Using Zotero as a Robust Research Manager

Recently a friend of mine post­ed about los­ing his entire research library in OneNote, which brought flash­backs to los­ing my entire research library many years ago in the Endnote 7 to X upgrade.

You nev­er want to see this.

As such I am using this as an oppor­tu­ni­ty to briefly review my own research and back­up prac­tices, and run through how I use Zotero as a cloud synced, con­stant­ly backed up, and ulti­mate­ly human read­able research manager.


Firstly, I have post­ed about Zotero a few times now, so there are more details in those posts. All avail­able here:

Zotero func­tions as the heart of the sys­tem and is used to make access to your research library quick and easy. But it is not the only part of the sys­tem and requires oth­er aspects to func­tion effec­tive­ly. As I go into in one of my oth­er posts the Zotero cloud stor­age capac­i­ty leaves a bit to be desired, so I store all of my PDFs in Dropbox. Zotero makes it easy to rename all the files eas­i­ly and keep soft-links to the database.

Zotero also allows you to keep notes with your doc­u­ments, and those notes are indexable. 

Notes attached to a jour­nal article.

Those notes are also syn­chro­nised across devices using the Zotero cloud, and as raw text they take up very lit­tle space, so no wor­ries there.

Zotero Export (BibTeX)

However, on its own Zotero isn’t great for being human read­able. The last thing you want is for a ser­vice to decide that they are wrap­ping up and then you lose access to all your notes tak­en in that plat­form. I have had this hap­pen with old OneNote, and seen it hap­pen plen­ty of times with oth­er platforms.

Mercifully in the research man­ag­er world there is an open-source stan­dard called BibTeX. Now BibTeX is usu­al­ly used to gen­er­ate ref­er­ences for LaTeX. If you are a LaTeX user then this is great (and this post is unlike­ly to be news to you) but for any­one else who does­n’t use LaTeX then this aspect is like­ly to be some­what moot. Rather we are inter­est­ed in the fact that it gen­er­ates a plain-text human-read­able export of your data­base. In the event of your soft­ware being with­drawn or ren­dered inop­er­a­ble by some­thing (e.g. 64bit upgrades) then you will always have all of your research entries and notes in plain text. 

BibTeX out­put from Zotero

I will be the first to admit that it isn’t par­tic­u­lar­ly pret­ty, but it is human read­able and that is what mat­ters. Plus it is entire­ly like­ly that some­one out there will have writ­ten a con­vert­er to oth­er plat­forms or soft­ware that uses BibTeX as an inter­me­di­ary step, and there­fore you can restore your data some­where else. Absolute worst out­come is that you can still read your data with­out hav­ing to deal with a closed soft­ware for­mat (and you could always learn LaTeX and keep using it).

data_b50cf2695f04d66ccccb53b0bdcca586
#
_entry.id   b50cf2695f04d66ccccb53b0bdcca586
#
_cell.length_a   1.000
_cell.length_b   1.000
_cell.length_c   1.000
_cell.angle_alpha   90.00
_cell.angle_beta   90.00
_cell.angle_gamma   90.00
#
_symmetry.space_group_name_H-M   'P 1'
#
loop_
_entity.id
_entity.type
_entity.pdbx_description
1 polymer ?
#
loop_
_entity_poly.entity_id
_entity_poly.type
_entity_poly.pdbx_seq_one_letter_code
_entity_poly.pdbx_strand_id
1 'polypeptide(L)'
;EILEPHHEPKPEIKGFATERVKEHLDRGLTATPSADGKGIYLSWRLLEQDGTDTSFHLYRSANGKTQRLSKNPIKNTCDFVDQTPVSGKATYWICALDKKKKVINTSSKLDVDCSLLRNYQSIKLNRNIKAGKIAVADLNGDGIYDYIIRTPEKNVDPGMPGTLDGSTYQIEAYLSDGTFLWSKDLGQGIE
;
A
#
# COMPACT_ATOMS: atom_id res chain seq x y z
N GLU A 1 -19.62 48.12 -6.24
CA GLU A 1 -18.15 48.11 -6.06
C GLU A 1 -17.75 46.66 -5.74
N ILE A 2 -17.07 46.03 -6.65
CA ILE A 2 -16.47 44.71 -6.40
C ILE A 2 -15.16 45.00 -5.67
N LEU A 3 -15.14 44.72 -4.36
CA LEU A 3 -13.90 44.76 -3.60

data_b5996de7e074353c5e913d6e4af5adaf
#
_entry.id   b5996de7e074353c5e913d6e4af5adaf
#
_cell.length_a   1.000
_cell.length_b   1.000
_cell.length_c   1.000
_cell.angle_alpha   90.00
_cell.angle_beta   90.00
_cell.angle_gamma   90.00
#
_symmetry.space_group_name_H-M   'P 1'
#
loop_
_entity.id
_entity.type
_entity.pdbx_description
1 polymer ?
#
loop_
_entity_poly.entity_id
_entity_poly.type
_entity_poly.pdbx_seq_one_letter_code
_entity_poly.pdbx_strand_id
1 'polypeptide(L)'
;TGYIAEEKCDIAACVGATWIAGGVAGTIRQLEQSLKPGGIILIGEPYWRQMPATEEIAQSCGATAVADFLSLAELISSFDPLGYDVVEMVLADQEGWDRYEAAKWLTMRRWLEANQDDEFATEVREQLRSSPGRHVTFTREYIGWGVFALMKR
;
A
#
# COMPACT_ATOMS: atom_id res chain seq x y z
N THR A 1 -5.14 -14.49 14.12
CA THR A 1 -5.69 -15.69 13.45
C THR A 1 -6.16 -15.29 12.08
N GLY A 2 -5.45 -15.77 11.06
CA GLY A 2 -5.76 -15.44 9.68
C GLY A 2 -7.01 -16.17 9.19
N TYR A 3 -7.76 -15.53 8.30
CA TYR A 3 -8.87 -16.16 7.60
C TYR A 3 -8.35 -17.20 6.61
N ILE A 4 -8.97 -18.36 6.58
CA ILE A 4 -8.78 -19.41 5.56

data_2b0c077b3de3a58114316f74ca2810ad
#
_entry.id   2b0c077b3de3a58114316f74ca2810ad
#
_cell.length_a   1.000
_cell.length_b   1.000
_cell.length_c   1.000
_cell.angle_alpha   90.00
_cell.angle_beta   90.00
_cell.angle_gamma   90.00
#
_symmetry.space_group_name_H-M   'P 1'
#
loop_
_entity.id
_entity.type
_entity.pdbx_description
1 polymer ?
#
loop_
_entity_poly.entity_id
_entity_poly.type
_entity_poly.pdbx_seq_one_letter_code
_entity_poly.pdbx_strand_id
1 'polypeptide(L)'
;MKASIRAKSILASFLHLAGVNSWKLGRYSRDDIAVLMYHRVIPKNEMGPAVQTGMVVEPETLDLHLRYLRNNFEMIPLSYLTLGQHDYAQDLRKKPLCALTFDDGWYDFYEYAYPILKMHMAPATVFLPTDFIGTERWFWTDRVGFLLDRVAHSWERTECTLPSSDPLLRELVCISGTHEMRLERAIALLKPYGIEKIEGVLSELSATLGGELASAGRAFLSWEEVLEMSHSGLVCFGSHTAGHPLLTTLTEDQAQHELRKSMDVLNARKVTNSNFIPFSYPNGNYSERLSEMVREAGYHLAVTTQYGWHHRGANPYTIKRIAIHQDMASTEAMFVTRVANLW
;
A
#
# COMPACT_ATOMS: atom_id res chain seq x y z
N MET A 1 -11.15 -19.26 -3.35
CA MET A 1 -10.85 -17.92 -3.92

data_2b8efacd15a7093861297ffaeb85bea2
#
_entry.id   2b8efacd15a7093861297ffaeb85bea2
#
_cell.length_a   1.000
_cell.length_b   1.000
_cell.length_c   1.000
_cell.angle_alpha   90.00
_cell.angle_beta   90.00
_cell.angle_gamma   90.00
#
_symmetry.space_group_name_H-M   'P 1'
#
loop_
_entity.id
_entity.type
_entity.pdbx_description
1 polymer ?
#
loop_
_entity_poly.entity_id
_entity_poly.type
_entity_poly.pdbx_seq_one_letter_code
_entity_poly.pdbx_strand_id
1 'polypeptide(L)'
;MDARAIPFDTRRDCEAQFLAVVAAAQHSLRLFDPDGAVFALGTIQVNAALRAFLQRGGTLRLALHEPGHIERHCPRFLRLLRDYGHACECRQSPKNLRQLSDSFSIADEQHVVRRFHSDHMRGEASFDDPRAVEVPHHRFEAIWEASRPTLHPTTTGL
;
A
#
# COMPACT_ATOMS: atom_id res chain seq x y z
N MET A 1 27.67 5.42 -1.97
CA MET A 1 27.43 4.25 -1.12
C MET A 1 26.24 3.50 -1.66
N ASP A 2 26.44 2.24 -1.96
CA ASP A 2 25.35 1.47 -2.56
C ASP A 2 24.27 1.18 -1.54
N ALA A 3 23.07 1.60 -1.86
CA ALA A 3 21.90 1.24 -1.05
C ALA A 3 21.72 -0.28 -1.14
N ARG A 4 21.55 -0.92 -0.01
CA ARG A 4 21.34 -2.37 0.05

To do this Zotero needs a lit­tle plu­g­in called BetterBibTeX, which I cov­er in this post: In that plu­g­in you can export your library (File>Export Library…) and just check the “Keep Updated” box on export. I store my library in my Dropbox fold­er so that it is always cloud synced.


I use Dropbox as my cloud stor­age of choice, but most cloud stor­age will work well enough. I quite like Dropbox though as it also offers snap­shots and the abil­i­ty to roll back and restore files. Anything you use for cloud stor­age should offer those, in case you acci­den­tal­ly delete an entire direc­to­ry. But if the cloud stor­age you choose offers the abil­i­ty to roll back or undelete files, then use that.


That is it. Expecting more? It is a rather sim­ple and robust back­up sys­tem for a research library. I have had a hard dri­ve die on my lap­top before and it was annoy­ing (down­time) but all of the data was restor­able quick­ly and eas­i­ly (being on 3G made it a bit slow­er). I was back up and run­ning again in about 8 hours. 

tl;dr? Critical things: keep your files backed up, and your research data­base export­ed in a human read­able format.

Appendix A

As some friends have point­ed out using a cloud ser­vice as a back­up is only one lay­er of redun­dan­cy, and may not save you. Especially if you have sync con­flicts or longer offline peri­ods. However, in this I am aim­ing for a bal­ance of automa­tion and sim­plic­i­ty, as com­plex­i­ty often intro­duces bar­ri­ers to adop­tion of new practices.

Personally I have Dropbox set­up for con­stant sync which keeps my 3 machines synced, plus Time Machine back­ing up to a local serv­er, and that doing a night­ly rsync to my US serv­er, and I also take a portable HDD into work that is on month­ly rota­tion. Paranoid? No, I worked for a cou­ple of unis in sup­port roles and have seen first hand the dev­as­tat­ing effects of los­ing research too many times. But it is a lot more to set­up than a cloud service.

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